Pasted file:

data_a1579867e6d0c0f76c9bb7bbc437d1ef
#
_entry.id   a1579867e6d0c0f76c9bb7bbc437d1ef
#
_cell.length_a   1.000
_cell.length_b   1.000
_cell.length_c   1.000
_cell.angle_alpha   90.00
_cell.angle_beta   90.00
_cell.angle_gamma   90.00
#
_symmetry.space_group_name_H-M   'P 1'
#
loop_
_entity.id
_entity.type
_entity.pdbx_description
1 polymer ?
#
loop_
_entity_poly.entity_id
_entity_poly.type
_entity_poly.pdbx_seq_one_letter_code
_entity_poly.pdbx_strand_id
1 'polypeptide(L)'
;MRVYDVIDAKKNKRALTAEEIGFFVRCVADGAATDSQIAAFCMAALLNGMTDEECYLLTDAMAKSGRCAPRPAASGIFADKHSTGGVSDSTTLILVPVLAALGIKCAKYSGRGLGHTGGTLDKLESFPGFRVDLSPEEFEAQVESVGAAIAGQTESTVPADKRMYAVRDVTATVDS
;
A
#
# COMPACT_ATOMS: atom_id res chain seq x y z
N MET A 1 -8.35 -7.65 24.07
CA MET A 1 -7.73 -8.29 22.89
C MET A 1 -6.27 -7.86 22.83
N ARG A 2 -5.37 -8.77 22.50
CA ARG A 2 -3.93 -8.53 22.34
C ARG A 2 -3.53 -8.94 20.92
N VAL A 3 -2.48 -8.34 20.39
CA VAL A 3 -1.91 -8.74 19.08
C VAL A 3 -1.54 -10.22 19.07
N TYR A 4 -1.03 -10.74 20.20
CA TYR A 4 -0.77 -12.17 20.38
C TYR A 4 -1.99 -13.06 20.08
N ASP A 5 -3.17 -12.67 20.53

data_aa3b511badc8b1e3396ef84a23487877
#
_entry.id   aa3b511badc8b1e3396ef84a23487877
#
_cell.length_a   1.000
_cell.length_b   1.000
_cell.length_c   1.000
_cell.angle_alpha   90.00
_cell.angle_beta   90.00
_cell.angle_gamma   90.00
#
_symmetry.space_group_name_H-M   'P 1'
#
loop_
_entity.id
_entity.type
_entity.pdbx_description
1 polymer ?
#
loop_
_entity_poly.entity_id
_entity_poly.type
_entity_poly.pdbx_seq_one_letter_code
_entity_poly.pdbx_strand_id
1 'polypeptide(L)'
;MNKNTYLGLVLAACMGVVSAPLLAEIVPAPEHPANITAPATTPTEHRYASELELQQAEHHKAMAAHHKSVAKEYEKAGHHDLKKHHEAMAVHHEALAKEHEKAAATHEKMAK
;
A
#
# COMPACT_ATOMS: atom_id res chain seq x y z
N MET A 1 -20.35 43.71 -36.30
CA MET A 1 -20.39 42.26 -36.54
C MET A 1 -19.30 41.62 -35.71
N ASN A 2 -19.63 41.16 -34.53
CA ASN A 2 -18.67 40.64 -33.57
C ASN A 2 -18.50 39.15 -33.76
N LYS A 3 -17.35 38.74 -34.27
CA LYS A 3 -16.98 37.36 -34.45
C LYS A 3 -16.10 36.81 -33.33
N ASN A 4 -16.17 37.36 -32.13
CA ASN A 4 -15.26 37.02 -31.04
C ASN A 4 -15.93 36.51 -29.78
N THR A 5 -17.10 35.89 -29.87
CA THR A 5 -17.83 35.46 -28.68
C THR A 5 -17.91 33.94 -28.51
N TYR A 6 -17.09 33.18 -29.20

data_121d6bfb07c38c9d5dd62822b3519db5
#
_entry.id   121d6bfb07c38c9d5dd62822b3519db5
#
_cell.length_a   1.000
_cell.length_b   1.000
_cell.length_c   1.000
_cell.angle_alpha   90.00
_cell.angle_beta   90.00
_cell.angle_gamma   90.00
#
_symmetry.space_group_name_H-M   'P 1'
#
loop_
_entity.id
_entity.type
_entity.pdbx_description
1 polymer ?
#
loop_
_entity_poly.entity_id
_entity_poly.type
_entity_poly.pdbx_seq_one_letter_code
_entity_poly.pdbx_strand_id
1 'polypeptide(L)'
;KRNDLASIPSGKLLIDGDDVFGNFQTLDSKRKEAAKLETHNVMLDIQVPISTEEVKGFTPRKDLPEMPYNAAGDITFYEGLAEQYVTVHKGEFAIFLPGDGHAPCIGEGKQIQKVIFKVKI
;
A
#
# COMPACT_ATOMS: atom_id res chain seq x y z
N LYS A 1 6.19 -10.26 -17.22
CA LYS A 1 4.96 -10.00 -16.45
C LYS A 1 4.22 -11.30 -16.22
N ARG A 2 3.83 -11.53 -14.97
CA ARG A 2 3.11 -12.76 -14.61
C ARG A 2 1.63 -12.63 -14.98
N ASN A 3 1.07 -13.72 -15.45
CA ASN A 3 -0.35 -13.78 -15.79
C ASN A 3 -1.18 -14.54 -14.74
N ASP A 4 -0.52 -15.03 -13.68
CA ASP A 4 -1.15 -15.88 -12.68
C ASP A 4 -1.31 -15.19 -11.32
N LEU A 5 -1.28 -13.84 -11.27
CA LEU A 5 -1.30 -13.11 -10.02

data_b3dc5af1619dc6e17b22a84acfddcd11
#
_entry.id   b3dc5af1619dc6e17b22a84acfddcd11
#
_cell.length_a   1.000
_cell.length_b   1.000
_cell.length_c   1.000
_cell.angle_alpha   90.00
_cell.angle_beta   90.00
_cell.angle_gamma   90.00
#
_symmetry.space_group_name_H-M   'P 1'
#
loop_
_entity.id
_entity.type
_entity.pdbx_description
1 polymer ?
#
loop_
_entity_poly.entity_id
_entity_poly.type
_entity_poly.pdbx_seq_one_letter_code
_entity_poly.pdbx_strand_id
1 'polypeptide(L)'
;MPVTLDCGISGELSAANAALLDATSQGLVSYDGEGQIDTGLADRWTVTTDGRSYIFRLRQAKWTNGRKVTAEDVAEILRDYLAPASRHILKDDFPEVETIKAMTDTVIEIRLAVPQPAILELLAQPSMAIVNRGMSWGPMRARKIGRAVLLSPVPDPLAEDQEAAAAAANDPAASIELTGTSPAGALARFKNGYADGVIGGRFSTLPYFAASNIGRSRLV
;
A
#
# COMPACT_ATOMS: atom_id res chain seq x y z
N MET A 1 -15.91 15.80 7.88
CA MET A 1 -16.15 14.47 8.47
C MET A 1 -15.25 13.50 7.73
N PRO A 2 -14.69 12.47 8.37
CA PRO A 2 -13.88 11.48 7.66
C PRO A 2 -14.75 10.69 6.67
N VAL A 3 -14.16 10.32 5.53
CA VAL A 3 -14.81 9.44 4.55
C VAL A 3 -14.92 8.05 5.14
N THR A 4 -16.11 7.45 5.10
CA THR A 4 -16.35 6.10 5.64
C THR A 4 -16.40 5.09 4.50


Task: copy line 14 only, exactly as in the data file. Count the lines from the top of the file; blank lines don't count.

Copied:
loop_